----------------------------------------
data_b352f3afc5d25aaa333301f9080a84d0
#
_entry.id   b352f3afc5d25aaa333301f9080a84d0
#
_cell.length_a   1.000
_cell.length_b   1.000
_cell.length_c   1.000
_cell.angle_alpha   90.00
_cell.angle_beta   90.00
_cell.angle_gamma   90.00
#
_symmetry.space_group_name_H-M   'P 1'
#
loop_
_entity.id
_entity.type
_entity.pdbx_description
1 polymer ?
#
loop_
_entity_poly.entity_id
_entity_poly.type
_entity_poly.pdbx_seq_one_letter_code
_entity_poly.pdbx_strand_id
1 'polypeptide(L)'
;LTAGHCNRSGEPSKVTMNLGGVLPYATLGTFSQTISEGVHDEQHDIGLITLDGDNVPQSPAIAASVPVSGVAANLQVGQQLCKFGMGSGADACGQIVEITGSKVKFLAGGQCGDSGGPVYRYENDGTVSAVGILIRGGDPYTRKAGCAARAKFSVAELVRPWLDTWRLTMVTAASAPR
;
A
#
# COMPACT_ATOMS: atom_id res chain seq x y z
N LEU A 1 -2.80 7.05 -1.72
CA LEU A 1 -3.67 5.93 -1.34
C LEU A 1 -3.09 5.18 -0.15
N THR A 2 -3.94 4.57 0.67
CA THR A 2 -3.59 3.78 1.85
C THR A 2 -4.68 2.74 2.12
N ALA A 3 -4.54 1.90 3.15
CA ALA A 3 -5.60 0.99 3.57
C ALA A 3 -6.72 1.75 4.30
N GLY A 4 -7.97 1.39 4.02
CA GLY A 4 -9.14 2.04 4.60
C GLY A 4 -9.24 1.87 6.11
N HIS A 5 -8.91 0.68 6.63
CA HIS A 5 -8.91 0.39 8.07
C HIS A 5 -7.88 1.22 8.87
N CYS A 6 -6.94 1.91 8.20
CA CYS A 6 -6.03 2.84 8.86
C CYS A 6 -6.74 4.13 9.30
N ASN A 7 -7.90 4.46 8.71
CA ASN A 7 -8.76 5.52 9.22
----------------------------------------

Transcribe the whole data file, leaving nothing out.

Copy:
data_b352f3afc5d25aaa333301f9080a84d0
#
_entry.id   b352f3afc5d25aaa333301f9080a84d0
#
_cell.length_a   1.000
_cell.length_b   1.000
_cell.length_c   1.000
_cell.angle_alpha   90.00
_cell.angle_beta   90.00
_cell.angle_gamma   90.00
#
_symmetry.space_group_name_H-M   'P 1'
#
loop_
_entity.id
_entity.type
_entity.pdbx_description
1 polymer ?
#
loop_
_entity_poly.entity_id
_entity_poly.type
_entity_poly.pdbx_seq_one_letter_code
_entity_poly.pdbx_strand_id
1 'polypeptide(L)'
;LTAGHCNRSGEPSKVTMNLGGVLPYATLGTFSQTISEGVHDEQHDIGLITLDGDNVPQSPAIAASVPVSGVAANLQVGQQLCKFGMGSGADACGQIVEITGSKVKFLAGGQCGDSGGPVYRYENDGTVSAVGILIRGGDPYTRKAGCAARAKFSVAELVRPWLDTWRLTMVTAASAPR
;
A
#
# COMPACT_ATOMS: atom_id res chain seq x y z
N LEU A 1 -2.80 7.05 -1.72
CA LEU A 1 -3.67 5.93 -1.34
C LEU A 1 -3.09 5.18 -0.15
N THR A 2 -3.94 4.57 0.67
CA THR A 2 -3.59 3.78 1.85
C THR A 2 -4.68 2.74 2.12
N ALA A 3 -4.54 1.90 3.15
CA ALA A 3 -5.60 0.99 3.57
C ALA A 3 -6.72 1.75 4.30
N GLY A 4 -7.97 1.39 4.02
CA GLY A 4 -9.14 2.04 4.60
C GLY A 4 -9.24 1.87 6.11
N HIS A 5 -8.91 0.68 6.63
CA HIS A 5 -8.91 0.39 8.07
C HIS A 5 -7.88 1.22 8.87
N CYS A 6 -6.94 1.91 8.20
CA CYS A 6 -6.03 2.84 8.86
C CYS A 6 -6.74 4.13 9.30
N ASN A 7 -7.90 4.46 8.71
CA ASN A 7 -8.76 5.52 9.22